NOTE: Each holiday begins and ends at sundown on the days listed.
The Jewish calendar is a map of our people history, connection with the land and its cycles, and in many ways our link to the future.
As the great Zionist thinker and ideologue, Ahad HaAm famously said, “More than Jews have kept Shabbat, Shabbat has kept the Jews.” The same is true of our sense of sacred time as transmitted through our calendar.
We live a life and create a home in which there is a sense of “Jewish time” by savoring Shabbat in some way, hanging a Jewish calendar on the wall, celebrating the holidays, listening to Jewish music, or saying Sh’ma at night. These are ways that we know what time it is according to the ancient and modern ways of our people and each person and family will find his or her own way to enter the Jewish calendar.
On another level, the Jewish calendar is an opportunity for deep spiritual growth. On Rosh Hashanah, our Jewish New Year we are invited to think about the creation of the world and in many ways our own potential and rebirth. Between Rosh Hashanah and Yom Kippur we are given ten days to contemplate our relationships, seek out forgiveness and reunite with our best selves. Sukkot we venture outside, out of the comfort zone of our home to reconnect with nature and sleep under the stars.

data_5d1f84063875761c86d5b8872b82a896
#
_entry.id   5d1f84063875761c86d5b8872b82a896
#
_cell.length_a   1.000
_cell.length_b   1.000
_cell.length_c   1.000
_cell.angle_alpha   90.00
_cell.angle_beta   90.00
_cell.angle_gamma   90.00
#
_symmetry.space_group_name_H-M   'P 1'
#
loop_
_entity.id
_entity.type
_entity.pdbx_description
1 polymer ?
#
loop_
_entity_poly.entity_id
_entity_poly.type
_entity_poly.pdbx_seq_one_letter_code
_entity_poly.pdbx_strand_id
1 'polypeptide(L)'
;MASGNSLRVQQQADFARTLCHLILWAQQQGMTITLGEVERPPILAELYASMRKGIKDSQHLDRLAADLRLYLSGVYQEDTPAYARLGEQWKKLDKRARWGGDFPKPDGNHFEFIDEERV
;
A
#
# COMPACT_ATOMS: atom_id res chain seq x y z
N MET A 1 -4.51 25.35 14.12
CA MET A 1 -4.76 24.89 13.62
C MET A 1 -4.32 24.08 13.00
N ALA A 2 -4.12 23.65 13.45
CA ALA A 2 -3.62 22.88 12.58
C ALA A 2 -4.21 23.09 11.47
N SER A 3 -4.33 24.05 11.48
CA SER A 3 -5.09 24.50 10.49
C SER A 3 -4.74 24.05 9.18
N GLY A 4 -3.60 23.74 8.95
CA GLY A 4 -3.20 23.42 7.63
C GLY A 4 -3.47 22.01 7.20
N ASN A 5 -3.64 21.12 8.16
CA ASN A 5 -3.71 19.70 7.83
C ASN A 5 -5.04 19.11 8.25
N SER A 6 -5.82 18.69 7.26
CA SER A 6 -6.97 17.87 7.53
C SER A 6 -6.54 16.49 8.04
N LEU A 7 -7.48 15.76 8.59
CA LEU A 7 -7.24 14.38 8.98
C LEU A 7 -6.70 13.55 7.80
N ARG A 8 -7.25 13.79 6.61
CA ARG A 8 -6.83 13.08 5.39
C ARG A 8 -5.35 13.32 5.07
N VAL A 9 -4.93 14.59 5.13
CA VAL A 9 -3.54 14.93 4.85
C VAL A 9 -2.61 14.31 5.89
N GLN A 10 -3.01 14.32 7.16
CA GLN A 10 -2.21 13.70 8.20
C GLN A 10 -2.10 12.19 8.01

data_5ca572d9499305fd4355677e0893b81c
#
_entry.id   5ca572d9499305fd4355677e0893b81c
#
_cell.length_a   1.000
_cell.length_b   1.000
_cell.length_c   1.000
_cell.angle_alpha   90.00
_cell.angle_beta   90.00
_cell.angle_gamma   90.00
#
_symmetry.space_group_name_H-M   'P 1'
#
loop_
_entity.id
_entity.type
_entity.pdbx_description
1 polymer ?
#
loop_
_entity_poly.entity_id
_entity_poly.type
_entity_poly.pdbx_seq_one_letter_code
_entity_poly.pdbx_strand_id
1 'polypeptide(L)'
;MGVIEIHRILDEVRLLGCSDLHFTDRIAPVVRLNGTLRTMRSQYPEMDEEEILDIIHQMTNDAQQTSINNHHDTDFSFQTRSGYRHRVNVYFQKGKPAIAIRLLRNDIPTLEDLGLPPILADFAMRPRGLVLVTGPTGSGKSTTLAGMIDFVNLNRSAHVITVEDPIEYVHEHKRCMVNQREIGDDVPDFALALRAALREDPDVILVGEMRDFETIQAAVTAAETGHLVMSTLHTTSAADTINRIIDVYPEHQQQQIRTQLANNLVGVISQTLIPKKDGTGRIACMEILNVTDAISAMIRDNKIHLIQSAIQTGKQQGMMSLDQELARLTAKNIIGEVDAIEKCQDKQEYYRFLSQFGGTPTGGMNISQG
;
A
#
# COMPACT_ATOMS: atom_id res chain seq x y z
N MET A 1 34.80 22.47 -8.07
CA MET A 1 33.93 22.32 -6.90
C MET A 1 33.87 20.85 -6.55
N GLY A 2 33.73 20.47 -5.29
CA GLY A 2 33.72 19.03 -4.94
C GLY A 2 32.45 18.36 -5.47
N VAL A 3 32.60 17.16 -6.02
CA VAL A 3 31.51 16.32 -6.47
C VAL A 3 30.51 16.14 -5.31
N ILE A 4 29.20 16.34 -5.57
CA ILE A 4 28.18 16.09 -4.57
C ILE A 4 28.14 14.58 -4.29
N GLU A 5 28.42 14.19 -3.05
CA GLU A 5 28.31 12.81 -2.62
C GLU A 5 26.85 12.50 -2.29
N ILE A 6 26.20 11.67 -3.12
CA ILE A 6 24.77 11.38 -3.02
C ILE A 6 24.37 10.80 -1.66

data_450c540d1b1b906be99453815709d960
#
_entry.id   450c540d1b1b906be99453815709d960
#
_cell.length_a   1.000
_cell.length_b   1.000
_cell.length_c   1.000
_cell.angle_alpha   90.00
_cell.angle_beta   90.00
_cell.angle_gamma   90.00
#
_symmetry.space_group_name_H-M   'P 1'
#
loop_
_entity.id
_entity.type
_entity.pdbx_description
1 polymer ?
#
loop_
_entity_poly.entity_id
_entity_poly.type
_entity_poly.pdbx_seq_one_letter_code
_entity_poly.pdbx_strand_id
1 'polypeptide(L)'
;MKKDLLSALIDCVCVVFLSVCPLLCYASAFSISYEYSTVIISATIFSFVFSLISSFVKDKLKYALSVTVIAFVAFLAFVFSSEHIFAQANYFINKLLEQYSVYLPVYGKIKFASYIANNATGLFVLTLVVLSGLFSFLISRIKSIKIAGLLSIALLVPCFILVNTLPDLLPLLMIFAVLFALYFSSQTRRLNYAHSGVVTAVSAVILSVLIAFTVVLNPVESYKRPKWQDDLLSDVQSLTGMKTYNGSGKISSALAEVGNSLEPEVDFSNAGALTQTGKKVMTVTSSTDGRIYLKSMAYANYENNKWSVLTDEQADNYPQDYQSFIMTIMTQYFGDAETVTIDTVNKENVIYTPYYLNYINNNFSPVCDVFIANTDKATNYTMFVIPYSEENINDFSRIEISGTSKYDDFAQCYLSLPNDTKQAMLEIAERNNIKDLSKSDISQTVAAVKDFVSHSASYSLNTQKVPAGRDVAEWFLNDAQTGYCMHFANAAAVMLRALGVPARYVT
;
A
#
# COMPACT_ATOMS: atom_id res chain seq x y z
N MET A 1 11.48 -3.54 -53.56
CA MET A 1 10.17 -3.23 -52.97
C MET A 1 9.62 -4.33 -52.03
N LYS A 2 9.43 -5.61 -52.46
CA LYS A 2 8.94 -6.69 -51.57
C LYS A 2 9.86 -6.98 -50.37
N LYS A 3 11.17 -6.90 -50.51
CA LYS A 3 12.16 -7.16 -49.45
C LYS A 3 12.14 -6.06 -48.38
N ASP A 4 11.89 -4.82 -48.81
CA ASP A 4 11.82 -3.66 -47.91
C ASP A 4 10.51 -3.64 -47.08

Each holiday is an invitation to explore and evaluate:
- Where am I in my life?
- What are my personal goals?
- What relationships are working in my life and which ones need some attention?
- How do I feel about prayer and Gd?
- What is my relationship with death?
- When do I feel joy and delight?
- Is rest and relaxation part of my weekly life rhythm?
These are some of the questions that the Jewish calendar asks us to grapple with both personally and as a community. After all, as Jews, questions and questing are at the core of our lives.